Digestion is the process by which the food we eat is broken down into nutrients that can be used by the body. Carbohydrates are broken down into sugars, which can be used in respiration. Proteins are broken into amino acids, which can be used for growth and repair in our bodies. The digestive system has a number of different, well adapted parts that work together to take food from bite-size to useful molecules that your body can use. The following activities aim to introduce students to this process with fun visual aids.
The digestive system has evolved to be very efficient in its processes, including extracting nutrients from food and drink. The alimentary canal is the passage that food takes from beginning to end. Food is broken down with the help of digestive enzymes in the body, and provides fuel and nutrients that we need to live.
Enzymes are biological catalysts that are used in the body to speed up biological processes, like digestion. Different digestive enzymes work to break down different nutrients, and pH and temperature affect how well enzymes work in the gut. Carbohydrates are broken down into more simple sugars using digestive enzymes such as carbohydrase and amylase. These simple sugars can then be used in respiration to give the body energy. Proteins are broken down into amino acids using digestive enzymes like protease. The amino acids can be used to make new proteins in the body. Fats and oils (also known as lipids) are broken down by enzymes, such as lipase, into glycerol and fatty acids.
Food enters the alimentary canal through the mouth, where food is chewed and mixed with saliva produced in the salivary glands. Humans have differently shaped teeth that do different jobs in mechanically digesting our food. The incisors are used for biting and tearing food. The canines are there to hold and cut food. Premolar and molars are using for crushing and chewing food. As food is chewed, it is broken down into smaller pieces. Saliva contains a digestive enzyme that further breaks down food. The food then forms a ball called a bolus.
The bolus moves through the esophagus (also known as the gullet) which is a fibromuscular tube connecting the mouth to the stomach and sits behind the trachea and heart. It moves food down from the mouth to the stomach through a process known as peristalsis. Peristalsis is the involuntary contraction and relaxation of muscles along the canal, an action that pushes the food through with wave-like movements. Peristalsis also helps food move through your intestines.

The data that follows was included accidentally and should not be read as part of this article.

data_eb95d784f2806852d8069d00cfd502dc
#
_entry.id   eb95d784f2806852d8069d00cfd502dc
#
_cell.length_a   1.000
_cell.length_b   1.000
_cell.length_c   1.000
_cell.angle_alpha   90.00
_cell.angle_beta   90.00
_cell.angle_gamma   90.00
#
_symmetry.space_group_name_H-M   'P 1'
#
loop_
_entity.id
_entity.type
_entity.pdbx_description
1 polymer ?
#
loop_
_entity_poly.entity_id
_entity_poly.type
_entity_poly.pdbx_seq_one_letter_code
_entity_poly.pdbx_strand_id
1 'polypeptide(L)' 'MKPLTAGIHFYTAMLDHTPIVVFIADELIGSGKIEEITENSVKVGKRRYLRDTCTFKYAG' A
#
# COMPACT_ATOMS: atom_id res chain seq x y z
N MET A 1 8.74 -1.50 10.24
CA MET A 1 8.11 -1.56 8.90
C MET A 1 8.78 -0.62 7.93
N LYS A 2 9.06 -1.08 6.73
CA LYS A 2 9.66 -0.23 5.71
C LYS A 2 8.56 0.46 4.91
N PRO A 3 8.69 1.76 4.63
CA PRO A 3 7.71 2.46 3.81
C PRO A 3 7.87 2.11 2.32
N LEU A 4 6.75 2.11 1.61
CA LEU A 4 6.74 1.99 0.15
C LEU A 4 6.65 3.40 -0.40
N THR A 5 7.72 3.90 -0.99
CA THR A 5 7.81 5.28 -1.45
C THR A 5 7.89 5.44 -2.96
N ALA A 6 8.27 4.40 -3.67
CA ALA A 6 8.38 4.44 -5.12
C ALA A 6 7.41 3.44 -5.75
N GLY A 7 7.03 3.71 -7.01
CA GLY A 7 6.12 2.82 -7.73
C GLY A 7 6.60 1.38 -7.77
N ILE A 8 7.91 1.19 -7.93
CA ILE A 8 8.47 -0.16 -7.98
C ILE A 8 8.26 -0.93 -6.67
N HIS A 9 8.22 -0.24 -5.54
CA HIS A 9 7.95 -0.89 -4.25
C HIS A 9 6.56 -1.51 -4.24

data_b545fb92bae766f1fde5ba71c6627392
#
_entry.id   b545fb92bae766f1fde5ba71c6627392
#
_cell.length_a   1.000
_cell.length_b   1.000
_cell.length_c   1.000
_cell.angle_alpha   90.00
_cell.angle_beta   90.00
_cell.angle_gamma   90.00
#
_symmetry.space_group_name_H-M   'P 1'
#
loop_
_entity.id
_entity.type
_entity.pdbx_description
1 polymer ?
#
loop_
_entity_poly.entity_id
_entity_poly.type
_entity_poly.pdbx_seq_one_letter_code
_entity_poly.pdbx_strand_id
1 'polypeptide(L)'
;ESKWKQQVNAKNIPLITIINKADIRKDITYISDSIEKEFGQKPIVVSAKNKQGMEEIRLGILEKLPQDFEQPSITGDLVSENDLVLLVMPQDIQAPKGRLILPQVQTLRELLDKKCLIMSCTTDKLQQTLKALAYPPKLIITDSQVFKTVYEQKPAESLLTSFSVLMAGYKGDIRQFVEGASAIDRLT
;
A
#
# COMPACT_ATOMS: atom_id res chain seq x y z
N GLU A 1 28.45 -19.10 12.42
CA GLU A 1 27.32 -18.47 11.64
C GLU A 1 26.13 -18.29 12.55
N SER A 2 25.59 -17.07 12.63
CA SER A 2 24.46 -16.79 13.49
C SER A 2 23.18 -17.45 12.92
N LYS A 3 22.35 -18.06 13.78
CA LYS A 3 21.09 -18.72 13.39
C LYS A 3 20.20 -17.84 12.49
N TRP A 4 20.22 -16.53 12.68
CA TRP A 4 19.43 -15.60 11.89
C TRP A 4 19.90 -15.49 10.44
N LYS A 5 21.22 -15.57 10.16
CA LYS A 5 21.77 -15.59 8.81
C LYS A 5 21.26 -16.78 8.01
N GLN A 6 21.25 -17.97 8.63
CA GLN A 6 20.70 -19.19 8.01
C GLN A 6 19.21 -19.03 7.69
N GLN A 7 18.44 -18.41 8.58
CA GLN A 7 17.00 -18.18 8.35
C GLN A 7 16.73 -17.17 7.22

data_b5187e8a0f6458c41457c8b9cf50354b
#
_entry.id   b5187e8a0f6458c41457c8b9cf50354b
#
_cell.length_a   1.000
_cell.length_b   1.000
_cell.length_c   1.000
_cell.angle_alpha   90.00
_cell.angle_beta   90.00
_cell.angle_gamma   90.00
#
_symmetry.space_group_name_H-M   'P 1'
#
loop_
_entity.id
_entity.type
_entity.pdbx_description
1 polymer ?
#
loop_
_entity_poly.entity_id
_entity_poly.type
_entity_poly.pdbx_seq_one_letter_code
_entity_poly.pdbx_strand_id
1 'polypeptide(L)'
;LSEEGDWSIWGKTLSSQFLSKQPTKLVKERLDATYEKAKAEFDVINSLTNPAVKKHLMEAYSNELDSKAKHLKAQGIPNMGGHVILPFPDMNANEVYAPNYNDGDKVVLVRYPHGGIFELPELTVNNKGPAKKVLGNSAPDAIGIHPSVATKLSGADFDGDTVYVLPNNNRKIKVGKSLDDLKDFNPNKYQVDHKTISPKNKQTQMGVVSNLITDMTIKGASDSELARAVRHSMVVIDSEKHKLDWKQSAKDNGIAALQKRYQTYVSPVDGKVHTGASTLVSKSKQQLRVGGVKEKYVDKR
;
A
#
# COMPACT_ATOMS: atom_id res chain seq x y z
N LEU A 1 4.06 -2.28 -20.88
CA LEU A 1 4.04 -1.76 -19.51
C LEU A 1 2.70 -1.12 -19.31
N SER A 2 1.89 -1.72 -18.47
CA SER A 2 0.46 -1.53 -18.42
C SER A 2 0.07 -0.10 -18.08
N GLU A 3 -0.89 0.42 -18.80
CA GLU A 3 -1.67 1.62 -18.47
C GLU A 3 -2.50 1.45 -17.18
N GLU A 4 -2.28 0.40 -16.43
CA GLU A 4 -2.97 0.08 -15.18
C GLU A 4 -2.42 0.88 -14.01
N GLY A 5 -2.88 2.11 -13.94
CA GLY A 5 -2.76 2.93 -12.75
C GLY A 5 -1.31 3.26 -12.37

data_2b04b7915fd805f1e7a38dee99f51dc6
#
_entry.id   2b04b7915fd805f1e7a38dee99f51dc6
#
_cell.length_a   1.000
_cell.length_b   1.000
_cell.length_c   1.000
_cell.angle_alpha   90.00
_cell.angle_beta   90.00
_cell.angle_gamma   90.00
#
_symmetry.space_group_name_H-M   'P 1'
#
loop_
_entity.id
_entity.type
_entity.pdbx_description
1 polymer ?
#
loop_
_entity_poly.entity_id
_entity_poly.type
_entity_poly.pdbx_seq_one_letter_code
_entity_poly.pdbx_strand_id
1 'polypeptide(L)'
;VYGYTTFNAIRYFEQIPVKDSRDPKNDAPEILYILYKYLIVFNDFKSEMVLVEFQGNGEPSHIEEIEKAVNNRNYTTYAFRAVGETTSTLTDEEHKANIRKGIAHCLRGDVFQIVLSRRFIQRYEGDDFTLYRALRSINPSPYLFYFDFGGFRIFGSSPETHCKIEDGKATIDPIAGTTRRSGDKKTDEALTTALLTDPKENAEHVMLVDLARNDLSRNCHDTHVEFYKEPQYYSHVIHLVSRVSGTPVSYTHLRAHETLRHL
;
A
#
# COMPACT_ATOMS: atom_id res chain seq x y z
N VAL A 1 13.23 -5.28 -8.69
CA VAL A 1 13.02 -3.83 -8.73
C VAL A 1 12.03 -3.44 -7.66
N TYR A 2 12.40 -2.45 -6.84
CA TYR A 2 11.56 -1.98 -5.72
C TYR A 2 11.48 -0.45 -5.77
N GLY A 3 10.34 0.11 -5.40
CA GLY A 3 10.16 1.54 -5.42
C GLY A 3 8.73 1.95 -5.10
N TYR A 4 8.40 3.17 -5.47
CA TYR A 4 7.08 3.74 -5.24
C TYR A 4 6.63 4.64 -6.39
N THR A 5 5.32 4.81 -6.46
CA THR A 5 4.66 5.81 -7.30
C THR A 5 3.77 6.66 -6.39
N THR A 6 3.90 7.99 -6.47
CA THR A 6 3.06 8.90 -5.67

The food then passes from the esophagus through a muscular valve called the esophageal sphincter. The stomach is a muscular sack of tissue where the partially digested food is mixed with gastric juice. This is made up of stomach acid, which helps the food break down and also helps kills bacteria. As the food is broken down in the stomach, it produces a thick liquid called chyme. The chyme passes through the pyloric sphincter into the small intestine.
The small intestine is made up of three parts known as the duodenum, the jejunum, and the ileum. In the small intestine, food is mixed with digestive enzymes and bile. Bile is produced in the liver and stored in the gallbladder. Bile helps emulsify lipids (fats and oils). This breaks down the large fat droplets into smaller droplets that provide a larger surface area for the enzyme lipase to break the lipids down. Bile also neutralizes some of the stomach acid. This increase in pH will provide a better environment for the enzymes to function.The small intestine is also where digested nutrients are passed into the bloodstream. This absorption mainly happens in the ileum, which is the longest part of the small intestine. There are finger-like structures in the intestines called villi, which are there to increase the surface areas of the intestines to allow nutrients to pass into the bloodstream more efficiently.
The large intestine is shorter and wider than the small intestine and is made up of two parts: the colon and the rectum. In the large intestine, water is reabsorbed and feces are stored in the rectum. Feces are then ultimately passed through the anus, leaving the alimentary canal. When stretched out, the alimentary canal can be 10 meters in length!
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